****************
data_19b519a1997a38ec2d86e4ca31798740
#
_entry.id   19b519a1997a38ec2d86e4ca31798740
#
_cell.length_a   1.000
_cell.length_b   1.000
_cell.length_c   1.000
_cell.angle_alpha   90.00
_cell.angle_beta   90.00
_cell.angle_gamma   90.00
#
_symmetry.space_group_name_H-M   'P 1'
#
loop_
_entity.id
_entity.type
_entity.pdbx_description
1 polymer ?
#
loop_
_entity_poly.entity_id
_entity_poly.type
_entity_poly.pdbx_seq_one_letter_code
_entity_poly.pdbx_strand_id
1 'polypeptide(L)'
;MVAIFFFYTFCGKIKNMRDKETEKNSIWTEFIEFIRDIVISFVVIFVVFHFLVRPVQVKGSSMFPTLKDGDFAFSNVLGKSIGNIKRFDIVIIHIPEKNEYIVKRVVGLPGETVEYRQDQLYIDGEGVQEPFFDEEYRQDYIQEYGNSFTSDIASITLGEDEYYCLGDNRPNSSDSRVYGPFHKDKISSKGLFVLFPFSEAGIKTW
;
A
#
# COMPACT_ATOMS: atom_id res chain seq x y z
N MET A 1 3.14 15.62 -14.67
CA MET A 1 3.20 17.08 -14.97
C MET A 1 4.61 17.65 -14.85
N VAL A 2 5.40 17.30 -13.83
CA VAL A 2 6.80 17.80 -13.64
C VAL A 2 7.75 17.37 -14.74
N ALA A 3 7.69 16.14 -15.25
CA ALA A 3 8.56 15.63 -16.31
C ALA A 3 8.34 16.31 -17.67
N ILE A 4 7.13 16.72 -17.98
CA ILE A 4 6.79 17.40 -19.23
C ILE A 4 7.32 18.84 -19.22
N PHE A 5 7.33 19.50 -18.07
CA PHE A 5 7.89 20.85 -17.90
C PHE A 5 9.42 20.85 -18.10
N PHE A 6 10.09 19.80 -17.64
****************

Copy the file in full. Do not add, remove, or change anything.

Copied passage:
data_19b519a1997a38ec2d86e4ca31798740
#
_entry.id   19b519a1997a38ec2d86e4ca31798740
#
_cell.length_a   1.000
_cell.length_b   1.000
_cell.length_c   1.000
_cell.angle_alpha   90.00
_cell.angle_beta   90.00
_cell.angle_gamma   90.00
#
_symmetry.space_group_name_H-M   'P 1'
#
loop_
_entity.id
_entity.type
_entity.pdbx_description
1 polymer ?
#
loop_
_entity_poly.entity_id
_entity_poly.type
_entity_poly.pdbx_seq_one_letter_code
_entity_poly.pdbx_strand_id
1 'polypeptide(L)'
;MVAIFFFYTFCGKIKNMRDKETEKNSIWTEFIEFIRDIVISFVVIFVVFHFLVRPVQVKGSSMFPTLKDGDFAFSNVLGKSIGNIKRFDIVIIHIPEKNEYIVKRVVGLPGETVEYRQDQLYIDGEGVQEPFFDEEYRQDYIQEYGNSFTSDIASITLGEDEYYCLGDNRPNSSDSRVYGPFHKDKISSKGLFVLFPFSEAGIKTW
;
A
#
# COMPACT_ATOMS: atom_id res chain seq x y z
N MET A 1 3.14 15.62 -14.67
CA MET A 1 3.20 17.08 -14.97
C MET A 1 4.61 17.65 -14.85
N VAL A 2 5.40 17.30 -13.83
CA VAL A 2 6.80 17.80 -13.64
C VAL A 2 7.75 17.37 -14.74
N ALA A 3 7.69 16.14 -15.25
CA ALA A 3 8.56 15.63 -16.31
C ALA A 3 8.34 16.31 -17.67
N ILE A 4 7.13 16.72 -17.98
CA ILE A 4 6.79 17.40 -19.23
C ILE A 4 7.32 18.84 -19.22
N PHE A 5 7.33 19.50 -18.07
CA PHE A 5 7.89 20.85 -17.90
C PHE A 5 9.42 20.85 -18.10
N PHE A 6 10.09 19.80 -17.64